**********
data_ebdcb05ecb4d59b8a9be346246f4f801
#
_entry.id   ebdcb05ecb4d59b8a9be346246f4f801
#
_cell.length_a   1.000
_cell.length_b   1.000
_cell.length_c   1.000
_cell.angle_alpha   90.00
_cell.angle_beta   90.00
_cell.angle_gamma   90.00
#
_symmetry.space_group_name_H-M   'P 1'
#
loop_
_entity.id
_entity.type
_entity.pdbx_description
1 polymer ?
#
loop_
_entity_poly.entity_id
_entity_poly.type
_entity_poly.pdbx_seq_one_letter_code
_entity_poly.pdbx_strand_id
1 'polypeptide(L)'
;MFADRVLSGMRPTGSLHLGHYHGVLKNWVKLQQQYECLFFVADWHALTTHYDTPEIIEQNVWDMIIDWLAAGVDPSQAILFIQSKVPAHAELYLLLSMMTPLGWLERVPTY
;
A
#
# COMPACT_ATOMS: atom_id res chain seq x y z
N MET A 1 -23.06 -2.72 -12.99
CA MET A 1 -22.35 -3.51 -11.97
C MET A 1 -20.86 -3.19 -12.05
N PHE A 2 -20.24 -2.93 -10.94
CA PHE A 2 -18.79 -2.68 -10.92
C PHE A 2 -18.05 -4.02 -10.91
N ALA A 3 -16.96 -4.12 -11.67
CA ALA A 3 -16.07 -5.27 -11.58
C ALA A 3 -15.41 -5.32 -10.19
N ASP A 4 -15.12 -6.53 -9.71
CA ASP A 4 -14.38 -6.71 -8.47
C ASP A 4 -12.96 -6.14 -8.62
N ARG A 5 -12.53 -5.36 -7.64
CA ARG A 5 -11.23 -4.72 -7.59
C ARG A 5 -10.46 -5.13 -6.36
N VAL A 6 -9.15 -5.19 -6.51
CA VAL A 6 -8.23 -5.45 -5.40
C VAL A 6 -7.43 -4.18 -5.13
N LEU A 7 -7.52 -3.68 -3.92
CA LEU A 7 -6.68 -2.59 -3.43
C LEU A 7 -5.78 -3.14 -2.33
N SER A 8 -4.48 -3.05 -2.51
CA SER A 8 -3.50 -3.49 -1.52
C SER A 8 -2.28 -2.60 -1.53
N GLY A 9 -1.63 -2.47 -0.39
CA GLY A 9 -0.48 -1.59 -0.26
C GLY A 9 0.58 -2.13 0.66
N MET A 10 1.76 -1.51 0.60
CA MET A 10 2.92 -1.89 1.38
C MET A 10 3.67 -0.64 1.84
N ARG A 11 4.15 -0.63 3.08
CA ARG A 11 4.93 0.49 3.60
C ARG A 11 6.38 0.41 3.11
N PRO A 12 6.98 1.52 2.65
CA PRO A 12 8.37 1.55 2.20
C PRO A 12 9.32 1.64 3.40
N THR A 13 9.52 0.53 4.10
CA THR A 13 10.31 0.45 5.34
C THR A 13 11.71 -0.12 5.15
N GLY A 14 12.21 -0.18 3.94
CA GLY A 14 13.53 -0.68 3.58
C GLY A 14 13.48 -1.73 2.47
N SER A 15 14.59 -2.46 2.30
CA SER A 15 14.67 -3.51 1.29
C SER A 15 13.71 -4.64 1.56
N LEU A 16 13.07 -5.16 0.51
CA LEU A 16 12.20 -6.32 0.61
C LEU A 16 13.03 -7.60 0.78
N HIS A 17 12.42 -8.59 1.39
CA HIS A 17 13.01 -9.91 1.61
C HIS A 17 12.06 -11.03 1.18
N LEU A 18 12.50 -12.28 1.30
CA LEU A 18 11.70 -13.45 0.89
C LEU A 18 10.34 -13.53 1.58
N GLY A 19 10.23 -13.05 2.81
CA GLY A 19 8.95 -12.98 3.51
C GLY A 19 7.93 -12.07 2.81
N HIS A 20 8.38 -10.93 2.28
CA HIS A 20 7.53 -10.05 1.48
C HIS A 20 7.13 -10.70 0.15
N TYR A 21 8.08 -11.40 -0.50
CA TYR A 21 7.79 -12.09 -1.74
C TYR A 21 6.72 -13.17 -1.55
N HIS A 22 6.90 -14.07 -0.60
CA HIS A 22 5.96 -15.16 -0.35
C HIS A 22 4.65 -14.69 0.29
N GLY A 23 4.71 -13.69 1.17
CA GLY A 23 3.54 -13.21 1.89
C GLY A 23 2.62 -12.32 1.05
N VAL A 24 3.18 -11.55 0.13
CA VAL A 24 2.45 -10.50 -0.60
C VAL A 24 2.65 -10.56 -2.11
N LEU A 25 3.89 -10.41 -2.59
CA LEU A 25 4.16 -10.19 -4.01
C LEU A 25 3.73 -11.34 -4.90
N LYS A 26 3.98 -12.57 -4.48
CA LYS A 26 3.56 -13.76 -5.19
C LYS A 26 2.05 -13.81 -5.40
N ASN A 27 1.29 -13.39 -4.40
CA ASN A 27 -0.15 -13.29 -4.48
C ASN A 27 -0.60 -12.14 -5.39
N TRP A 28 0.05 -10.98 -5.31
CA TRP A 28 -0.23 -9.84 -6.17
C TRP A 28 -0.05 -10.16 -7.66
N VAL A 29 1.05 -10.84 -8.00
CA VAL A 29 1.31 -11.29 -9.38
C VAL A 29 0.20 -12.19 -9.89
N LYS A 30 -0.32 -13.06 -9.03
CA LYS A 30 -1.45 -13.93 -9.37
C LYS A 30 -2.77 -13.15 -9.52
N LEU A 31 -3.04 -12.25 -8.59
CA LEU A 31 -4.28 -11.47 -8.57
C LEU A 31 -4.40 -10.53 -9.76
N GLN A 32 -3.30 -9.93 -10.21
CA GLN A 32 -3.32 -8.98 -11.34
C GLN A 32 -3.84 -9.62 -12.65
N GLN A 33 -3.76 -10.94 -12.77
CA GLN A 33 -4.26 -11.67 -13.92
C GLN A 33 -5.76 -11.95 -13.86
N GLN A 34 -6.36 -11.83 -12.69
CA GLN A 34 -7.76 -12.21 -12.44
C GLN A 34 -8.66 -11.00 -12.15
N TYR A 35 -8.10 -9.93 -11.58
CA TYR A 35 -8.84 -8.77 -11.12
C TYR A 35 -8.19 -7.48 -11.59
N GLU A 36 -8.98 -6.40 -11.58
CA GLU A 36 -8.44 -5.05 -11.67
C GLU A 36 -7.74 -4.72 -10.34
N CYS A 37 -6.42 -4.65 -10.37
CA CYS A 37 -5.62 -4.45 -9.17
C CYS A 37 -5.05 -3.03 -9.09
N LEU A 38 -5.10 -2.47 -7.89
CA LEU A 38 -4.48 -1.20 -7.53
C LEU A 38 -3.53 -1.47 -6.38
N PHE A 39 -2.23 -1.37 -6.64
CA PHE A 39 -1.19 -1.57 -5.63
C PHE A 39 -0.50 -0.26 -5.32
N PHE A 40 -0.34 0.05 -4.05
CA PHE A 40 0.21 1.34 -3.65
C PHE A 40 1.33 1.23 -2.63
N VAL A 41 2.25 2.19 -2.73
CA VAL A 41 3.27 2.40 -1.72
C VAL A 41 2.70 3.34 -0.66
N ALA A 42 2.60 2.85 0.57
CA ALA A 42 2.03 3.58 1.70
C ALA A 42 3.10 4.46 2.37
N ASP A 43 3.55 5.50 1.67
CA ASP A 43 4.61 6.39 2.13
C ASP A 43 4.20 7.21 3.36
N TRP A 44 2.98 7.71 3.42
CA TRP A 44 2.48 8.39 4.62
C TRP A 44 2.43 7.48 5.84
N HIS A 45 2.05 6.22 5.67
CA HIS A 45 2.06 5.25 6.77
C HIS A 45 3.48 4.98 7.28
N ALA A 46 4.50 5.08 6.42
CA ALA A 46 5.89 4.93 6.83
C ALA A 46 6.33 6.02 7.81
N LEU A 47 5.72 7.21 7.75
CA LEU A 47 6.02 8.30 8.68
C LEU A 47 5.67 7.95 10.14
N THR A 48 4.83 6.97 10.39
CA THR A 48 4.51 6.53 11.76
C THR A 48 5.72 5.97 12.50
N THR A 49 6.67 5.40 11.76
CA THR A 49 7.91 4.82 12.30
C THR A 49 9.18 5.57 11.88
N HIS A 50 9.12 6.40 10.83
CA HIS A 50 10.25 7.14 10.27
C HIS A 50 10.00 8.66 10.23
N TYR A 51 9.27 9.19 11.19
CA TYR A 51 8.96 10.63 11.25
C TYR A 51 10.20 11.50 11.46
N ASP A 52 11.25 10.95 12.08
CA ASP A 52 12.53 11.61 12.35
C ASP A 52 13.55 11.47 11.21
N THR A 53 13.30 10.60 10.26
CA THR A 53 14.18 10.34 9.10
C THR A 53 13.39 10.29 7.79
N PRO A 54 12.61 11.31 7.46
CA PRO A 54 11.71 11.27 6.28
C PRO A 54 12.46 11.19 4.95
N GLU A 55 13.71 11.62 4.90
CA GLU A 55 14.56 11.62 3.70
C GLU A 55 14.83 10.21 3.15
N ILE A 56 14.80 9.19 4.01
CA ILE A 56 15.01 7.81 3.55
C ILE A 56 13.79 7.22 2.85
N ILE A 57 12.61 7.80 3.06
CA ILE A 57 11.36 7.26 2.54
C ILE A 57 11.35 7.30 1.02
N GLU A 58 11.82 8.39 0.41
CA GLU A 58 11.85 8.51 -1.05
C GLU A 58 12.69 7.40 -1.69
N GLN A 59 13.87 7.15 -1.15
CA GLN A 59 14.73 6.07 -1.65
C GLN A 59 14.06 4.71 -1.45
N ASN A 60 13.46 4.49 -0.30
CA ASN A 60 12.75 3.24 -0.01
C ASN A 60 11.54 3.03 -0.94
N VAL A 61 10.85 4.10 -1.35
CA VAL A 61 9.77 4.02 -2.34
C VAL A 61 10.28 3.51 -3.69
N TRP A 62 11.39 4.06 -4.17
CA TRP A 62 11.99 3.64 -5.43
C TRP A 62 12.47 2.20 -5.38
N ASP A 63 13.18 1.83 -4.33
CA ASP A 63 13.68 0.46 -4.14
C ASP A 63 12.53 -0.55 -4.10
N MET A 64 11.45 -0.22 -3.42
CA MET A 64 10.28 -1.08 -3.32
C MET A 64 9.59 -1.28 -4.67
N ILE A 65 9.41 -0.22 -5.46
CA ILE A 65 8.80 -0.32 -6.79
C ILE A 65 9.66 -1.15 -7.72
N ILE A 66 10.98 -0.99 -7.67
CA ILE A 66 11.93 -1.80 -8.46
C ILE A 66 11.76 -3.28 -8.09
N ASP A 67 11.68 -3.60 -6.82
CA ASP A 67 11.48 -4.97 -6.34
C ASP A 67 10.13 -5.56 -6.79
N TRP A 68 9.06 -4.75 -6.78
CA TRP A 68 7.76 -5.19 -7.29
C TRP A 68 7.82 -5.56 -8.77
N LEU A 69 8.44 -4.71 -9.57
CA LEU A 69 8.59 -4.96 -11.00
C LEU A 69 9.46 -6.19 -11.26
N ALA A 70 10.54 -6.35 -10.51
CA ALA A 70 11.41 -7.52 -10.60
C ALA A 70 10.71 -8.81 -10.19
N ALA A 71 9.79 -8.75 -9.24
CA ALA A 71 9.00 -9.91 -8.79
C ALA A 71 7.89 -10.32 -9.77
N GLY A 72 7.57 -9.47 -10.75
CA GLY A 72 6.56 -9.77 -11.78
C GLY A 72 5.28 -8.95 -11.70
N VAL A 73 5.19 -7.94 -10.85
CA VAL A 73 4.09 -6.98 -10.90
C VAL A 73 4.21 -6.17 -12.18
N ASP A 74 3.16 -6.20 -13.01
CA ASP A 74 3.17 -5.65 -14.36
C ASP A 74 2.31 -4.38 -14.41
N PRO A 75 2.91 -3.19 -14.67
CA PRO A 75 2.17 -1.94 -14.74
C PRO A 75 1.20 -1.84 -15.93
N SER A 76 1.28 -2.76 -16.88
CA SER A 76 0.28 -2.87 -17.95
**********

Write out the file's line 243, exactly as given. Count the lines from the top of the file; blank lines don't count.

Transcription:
C ALA A 71 7.89 -10.32 -9.77